117,276 annual visits
26,771 overnight visits
The best way to learn more about Forestville/Mystery Cave State Park is to stop at the park office for a map and information about the park. The park provides weekend summer interpretive programs on Friday night and Saturday. For a small fee, enjoy a tour of Mystery Cave every day during the summer and on weekends in the spring and fall (mid-April to mid-October).
The great variety of habitats supports remarkably different wildlife ranging from rare glacial snails to timber rattlesnakes. While a few rattlers live in the park, they are of very little threat if left alone. Please report sightings. Other wildlife of note include deer, raccoon, beaver, mink, opossum, woodchucks, four species of squirrels, red and grey fox. Coyote numbers have grown in recent years and can often can be heard at dusk. Several species of reptiles and amphibians are also present. At least 175 species of birds have been recorded in the park including several important neotropical migrants (scarlet tanager, oven bird, redstart) and a sizeable population of wild turkeys. Barred owls often wake campers with after dark calling and soaring turkey vultures delight summer visitors.
In the center of the park, along the South Branch of the Root River, is the townsite of Forestville. Founded in 1853, the village emerged as a rural trade center, typical of hundreds that emerged across southern Minnesota during the 1850s. Area farmers came to Forestville to trade their farm produce for goods and services. By 1858, Forestville numbered 100 inhabitants and had 20 buildings including two general stores, a grist mill, a brickyard, two hotels, a school, and mechanics of several trades. Forestville prospered until the first area railroad, the Southern Minnesota, bypassed the community in 1868. Village residents watched their town struggle to survive, while towns served by the railroad boomed with prosperity. By 1890, Thomas J. Meighen, son of one of the town's founders, owned the entire village. The 50 residents made their living on Mr. Meighens farm. In return for their work, his employees received housing, board and credit in his store. Mr. Meighen also maintained a post office, the school, a feed and a saw mill.
Two to five hundred million years ago material was deposited in the bottom of shallow seas which intermittently covered large portions of North America. As the deposits increased in thickness, the layers on the bottom were compressed to form limestone, shale and sandstone. Today in the park, these rocks are 1300 feet above the sea. They are an important factor in the development of the terrain which exists now.
Forestville/Mystery Cave State Park is located within the karst region of Minnesota. Karst occurs in areas of soluble rocks, usually limestone or dolomite. As rainwater percolates through the soil, it is rendered slightly acidic as it picks up carbon dioxide from microbial decay of organic soil material. This fortified water has the capacity to dissolve the rock. The effects of this dissolving action are minute from the perspective of a humans lifetime. However, over the course of many thousands of years, dramatic changes occur; the typical features of karst develop caves and sinkholes form; underground drainage occurs. The park exhibits many karst features including one of the most outstanding karst features in the state, Mystery Cave. The cave is a maze of linear corridors. Over twelve miles of passage exist in two rock layers with strikingly different compositions. During dry years, the entire South Branch Root River sinks into the cave through gravel filled crevices in the river bottom.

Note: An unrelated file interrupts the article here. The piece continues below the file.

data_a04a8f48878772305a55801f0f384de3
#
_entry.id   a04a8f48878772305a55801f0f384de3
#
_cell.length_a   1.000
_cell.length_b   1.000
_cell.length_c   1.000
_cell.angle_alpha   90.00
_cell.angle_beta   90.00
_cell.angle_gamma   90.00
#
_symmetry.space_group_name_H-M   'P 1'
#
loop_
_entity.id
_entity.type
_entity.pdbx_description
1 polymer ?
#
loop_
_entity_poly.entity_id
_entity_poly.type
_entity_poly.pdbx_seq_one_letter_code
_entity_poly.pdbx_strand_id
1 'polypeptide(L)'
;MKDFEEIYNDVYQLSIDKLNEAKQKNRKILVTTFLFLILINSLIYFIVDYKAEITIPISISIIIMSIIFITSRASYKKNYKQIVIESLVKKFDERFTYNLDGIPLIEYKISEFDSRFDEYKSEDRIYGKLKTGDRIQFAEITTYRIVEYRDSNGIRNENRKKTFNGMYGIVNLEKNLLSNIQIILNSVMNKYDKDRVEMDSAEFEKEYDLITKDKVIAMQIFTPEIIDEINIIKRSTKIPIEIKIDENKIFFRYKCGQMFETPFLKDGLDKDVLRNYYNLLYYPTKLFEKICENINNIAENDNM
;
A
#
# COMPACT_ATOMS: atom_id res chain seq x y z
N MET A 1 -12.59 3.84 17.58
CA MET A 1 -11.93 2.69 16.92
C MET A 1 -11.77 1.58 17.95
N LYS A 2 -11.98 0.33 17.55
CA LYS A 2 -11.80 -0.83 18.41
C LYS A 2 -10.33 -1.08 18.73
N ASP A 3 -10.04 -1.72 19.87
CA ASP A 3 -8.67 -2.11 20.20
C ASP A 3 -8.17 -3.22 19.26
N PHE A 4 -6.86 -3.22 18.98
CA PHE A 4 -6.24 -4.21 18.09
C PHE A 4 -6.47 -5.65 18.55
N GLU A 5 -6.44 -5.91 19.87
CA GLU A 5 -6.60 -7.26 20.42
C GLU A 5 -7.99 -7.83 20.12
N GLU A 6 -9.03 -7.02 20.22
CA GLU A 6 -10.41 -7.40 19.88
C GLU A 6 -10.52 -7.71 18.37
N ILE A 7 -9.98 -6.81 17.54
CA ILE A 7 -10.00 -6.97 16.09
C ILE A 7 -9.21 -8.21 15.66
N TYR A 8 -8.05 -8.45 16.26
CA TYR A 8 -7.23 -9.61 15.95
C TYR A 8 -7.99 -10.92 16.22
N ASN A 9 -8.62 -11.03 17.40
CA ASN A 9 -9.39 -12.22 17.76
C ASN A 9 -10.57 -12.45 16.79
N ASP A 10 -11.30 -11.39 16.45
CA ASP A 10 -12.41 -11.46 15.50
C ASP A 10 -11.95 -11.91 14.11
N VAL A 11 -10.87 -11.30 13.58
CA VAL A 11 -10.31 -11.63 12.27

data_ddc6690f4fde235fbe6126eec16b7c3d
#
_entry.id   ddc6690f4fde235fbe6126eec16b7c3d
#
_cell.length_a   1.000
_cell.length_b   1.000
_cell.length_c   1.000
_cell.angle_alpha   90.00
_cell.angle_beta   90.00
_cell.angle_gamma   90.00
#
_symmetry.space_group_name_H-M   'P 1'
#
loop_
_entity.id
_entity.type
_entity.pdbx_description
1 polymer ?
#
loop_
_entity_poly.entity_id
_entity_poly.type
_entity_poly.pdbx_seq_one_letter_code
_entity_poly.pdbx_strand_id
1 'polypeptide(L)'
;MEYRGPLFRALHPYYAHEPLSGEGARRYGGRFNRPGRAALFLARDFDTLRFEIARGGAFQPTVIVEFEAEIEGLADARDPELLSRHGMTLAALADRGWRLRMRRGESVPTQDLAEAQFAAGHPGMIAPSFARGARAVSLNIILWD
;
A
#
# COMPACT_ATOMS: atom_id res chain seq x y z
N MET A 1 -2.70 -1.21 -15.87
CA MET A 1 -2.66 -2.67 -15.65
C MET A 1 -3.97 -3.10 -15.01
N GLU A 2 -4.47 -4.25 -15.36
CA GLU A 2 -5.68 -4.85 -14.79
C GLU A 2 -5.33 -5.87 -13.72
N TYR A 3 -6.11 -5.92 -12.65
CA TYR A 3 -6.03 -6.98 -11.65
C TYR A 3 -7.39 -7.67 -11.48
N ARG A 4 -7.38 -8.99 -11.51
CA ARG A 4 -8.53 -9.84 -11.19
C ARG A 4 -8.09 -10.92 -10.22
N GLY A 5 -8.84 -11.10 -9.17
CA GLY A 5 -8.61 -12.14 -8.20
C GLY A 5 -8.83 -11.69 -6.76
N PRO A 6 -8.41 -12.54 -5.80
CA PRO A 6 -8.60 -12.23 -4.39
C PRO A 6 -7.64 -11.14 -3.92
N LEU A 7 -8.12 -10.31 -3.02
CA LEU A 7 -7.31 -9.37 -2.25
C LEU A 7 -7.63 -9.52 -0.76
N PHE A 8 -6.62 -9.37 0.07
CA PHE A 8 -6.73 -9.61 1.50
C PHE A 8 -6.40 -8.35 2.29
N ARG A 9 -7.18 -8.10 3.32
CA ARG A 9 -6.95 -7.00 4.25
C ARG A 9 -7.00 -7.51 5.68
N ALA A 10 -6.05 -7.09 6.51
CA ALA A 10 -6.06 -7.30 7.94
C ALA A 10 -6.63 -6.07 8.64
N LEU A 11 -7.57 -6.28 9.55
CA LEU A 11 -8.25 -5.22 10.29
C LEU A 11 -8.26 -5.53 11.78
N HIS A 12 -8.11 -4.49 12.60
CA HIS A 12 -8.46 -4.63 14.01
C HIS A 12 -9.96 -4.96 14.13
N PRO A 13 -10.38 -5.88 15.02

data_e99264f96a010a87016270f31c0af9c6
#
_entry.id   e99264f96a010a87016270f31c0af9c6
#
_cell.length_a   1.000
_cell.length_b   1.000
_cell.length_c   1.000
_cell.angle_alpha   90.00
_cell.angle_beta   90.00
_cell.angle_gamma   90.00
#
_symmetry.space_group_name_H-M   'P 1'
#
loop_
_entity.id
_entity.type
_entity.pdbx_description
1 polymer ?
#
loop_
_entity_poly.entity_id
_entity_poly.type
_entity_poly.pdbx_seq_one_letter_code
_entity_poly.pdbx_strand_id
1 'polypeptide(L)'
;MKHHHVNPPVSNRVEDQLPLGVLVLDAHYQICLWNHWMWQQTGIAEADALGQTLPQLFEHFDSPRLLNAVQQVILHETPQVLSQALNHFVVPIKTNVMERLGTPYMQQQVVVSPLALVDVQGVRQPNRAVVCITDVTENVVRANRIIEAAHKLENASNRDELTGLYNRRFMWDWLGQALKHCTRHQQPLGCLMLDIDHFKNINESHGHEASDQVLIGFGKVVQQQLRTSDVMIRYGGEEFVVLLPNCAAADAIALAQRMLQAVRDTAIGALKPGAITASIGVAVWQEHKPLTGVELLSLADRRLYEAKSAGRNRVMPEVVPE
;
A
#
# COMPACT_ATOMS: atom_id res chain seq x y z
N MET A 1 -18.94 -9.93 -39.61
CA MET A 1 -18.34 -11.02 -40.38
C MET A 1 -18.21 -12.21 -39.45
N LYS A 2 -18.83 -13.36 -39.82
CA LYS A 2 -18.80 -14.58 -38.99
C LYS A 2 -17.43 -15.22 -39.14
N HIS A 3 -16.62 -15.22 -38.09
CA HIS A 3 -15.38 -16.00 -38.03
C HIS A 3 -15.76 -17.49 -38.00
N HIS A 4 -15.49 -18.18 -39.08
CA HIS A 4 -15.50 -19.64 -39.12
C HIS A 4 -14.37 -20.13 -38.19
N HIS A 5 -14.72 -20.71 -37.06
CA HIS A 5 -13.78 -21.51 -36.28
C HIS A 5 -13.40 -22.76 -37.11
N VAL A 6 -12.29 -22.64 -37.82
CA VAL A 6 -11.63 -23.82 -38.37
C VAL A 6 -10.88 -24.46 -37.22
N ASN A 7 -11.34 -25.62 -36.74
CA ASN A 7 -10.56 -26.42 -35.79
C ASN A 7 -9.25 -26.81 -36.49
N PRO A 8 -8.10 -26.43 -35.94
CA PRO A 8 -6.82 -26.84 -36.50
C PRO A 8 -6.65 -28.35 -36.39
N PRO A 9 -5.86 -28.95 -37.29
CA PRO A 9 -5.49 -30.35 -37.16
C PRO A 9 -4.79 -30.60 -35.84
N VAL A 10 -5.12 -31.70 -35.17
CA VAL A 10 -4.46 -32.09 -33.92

Forestville also exhibits features of the unglaciated or driftless region. Of the four major glacial advances during the last million years, only the first two covered the vicinity of Forestville. Downcutting of stream valleys by powerful glacial meltwater created the steep hills and bluffs we see in the park and surrounding area today.
The steep bluffland topography has created a marked variety of localized climate conditions. South-facing slopes are warmer and drier. North-facing slopes are cooler and wetter. In addition, Forestville/Mystery Cave is located at the edge of two great biomes: the tallgrass prairie to the west, and the eastern deciduous forest. This combination has resulted in a striking mosaic of plant communities included prairie, savanna, oak woodland, maple/basswood forest, and even white pine and fir. Three spring-fed streams converge in the park, providing habitat for a rich variety of stream life. These streams are rated among the best trout waters in Minnesota.